Jammu Tawi, Mar 05
With the last date of tenders against the rebidding for constructing Asia's longest tunnel between Kashmir and Ladakh, ending today the March 06, a fresh process for executing the mighty project has been undertaken by the Union Ministry of Road Transport and Highways.
In the backdrop of uncertainty looming over Asia's longest bidirectional Zojila tunnel, connecting Kashmir's Sonmarg with Gumri area in Ladakh's Kargil district, after the Centre terminated contract with the beleaguered executing agency, IL&FS Transportation Networks Ltd.
Though the Union Ministry of Road Transport and Highways has gone for rebidding of the 14.31-km tunnel project, there is every possibility of losing an entire working season in completing the exercise of awarding the project to another company for execution.
“This is the most difficult and challenging contract not only in India but in the entire Asia. We have retendered the project and it will take some time to complete the process of evaluating financial as well as technical bids. The possibility of losing a complete working season in this process can't be ruled out,” said a senior official of the National Highways and Infrastructure Development Corporation (NHIDCL).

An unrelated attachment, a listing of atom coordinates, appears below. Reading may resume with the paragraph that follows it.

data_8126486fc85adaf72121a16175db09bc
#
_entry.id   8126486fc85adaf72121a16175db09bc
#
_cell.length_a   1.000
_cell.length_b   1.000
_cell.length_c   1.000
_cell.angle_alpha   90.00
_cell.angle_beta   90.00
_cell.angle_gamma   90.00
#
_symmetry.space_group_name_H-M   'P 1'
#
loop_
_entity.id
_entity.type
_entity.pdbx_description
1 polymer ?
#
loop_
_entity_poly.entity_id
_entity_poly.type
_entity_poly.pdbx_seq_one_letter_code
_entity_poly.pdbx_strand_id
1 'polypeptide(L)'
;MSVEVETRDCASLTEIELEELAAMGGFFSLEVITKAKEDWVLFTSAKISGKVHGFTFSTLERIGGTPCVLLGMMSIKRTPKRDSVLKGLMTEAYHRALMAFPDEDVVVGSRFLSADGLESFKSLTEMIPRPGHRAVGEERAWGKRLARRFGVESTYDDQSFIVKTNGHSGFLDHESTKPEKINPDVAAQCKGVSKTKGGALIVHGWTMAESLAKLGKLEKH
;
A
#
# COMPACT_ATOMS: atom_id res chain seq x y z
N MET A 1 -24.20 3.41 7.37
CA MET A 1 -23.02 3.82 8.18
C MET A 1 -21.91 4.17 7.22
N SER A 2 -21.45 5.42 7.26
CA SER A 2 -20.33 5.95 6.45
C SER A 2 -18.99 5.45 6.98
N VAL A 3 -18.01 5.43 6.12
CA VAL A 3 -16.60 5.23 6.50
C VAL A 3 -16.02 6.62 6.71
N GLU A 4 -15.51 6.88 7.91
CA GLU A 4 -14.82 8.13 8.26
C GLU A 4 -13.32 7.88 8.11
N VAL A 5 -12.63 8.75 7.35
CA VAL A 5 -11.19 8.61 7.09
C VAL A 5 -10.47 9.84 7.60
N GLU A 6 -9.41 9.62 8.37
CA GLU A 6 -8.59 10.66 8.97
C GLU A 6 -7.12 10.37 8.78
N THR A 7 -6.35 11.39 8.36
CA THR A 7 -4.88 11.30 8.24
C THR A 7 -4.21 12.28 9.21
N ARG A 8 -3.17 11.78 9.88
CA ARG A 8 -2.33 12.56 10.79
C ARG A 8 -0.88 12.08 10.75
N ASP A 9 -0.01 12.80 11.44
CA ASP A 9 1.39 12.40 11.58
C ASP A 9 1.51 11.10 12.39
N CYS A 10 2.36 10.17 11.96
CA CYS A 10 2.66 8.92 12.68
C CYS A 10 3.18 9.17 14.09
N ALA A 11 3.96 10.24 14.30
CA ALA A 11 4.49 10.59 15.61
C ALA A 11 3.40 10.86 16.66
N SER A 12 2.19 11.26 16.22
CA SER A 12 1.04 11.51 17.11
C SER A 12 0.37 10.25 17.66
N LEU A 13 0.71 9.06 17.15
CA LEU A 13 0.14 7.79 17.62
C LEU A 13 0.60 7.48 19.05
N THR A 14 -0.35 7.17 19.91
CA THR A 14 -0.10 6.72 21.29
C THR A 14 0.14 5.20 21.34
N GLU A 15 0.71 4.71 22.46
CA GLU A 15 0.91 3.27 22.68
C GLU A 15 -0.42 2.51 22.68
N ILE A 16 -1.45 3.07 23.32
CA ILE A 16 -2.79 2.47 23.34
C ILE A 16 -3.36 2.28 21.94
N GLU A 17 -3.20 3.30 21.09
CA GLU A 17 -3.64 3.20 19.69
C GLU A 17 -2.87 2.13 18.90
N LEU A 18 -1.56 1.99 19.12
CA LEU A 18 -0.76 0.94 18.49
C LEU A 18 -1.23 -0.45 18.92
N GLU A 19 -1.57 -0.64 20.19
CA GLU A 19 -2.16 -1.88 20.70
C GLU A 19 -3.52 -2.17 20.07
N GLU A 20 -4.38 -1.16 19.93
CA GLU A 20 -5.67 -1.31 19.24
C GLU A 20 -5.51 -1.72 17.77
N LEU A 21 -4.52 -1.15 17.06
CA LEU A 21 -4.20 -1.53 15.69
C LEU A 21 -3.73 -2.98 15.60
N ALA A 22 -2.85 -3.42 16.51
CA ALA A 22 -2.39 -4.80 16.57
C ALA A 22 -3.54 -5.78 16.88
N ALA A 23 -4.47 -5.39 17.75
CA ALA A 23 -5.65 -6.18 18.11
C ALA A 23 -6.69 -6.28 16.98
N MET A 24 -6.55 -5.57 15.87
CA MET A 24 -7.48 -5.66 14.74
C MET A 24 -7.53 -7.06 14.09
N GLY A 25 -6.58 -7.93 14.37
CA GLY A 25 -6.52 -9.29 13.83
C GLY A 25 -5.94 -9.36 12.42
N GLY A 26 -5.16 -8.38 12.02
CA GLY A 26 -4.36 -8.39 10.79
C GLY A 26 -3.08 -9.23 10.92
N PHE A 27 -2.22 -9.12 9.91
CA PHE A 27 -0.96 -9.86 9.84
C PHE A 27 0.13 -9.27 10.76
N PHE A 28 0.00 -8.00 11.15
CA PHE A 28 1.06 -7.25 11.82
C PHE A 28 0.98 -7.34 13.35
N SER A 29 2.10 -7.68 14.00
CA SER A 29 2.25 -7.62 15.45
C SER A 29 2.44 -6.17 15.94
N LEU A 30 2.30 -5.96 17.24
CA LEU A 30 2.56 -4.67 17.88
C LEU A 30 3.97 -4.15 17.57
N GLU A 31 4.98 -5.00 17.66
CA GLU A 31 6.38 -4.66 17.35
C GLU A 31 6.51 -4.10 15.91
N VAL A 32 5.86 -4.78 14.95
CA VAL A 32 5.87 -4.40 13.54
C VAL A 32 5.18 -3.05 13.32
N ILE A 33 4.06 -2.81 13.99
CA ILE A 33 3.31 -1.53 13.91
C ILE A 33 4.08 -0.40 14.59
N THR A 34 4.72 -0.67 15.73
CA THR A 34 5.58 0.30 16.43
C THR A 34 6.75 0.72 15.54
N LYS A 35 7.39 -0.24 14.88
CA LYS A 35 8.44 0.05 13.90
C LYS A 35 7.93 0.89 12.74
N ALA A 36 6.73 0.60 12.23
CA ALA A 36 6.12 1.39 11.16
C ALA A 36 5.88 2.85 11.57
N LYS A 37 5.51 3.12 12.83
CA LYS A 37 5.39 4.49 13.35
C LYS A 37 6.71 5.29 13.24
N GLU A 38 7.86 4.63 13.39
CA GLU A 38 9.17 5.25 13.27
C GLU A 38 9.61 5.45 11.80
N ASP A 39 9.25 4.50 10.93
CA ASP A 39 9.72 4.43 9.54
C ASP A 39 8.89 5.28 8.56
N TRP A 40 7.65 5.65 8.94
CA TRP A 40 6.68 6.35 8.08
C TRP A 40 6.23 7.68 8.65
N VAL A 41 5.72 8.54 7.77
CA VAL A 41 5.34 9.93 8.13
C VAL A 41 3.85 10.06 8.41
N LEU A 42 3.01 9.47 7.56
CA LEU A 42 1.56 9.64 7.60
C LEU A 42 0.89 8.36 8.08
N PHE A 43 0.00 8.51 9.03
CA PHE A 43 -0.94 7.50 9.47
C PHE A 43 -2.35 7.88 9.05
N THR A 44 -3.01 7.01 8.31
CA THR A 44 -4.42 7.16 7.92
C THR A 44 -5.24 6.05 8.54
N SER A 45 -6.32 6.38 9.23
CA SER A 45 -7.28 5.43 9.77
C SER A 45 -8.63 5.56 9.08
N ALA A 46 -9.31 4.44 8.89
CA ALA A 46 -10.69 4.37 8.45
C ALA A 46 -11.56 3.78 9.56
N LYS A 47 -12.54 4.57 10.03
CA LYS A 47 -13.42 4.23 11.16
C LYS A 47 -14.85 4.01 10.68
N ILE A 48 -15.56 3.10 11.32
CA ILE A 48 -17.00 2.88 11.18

The NHIDCL had sent the letter of contract termination to IL&FS on January 15 and the project was offered for rebidding on February 13. The last day for submission of online bids is March 6. The IL&FS was awarded the contract on January 19 this year.
Prime Minister Narendra Modi had laid the foundation of the project on May 19 last year. The 14.31-km tunnel project holds strategic and socio-economic importance for the Ladakh region. It will help India to keep a check on the growing influence of China and Pakistan in Ladakh. Besides, the project will not only meet the strategic requirements of the nation but also reduce travel time to cross Zojila from 3.5 hours to just 15 minutes.
“Over 30 major avalanches have been reported in the Zojila region in recent months while there is still 3 to 4 metres of snow accumulated. So, it is not an easy job to execute work under such challenging climatic conditions. Yet, IL&FS executed nearly 7 to 10 per cent ground work,” the official said.
He said the government would fix the responsibility of IL&FS for abandoning the project by imposing a penalty on it. “As per the terms of the agreement, if it (contract) is terminated due to defaults on the part of IL&FS, the company will not only forfeit its security deposit but also won't get any amount from the NHIDCL,” he said.
The construction period of the project was 2,555 days ie seven years, which was to be reckoned from the date of commencement of construction.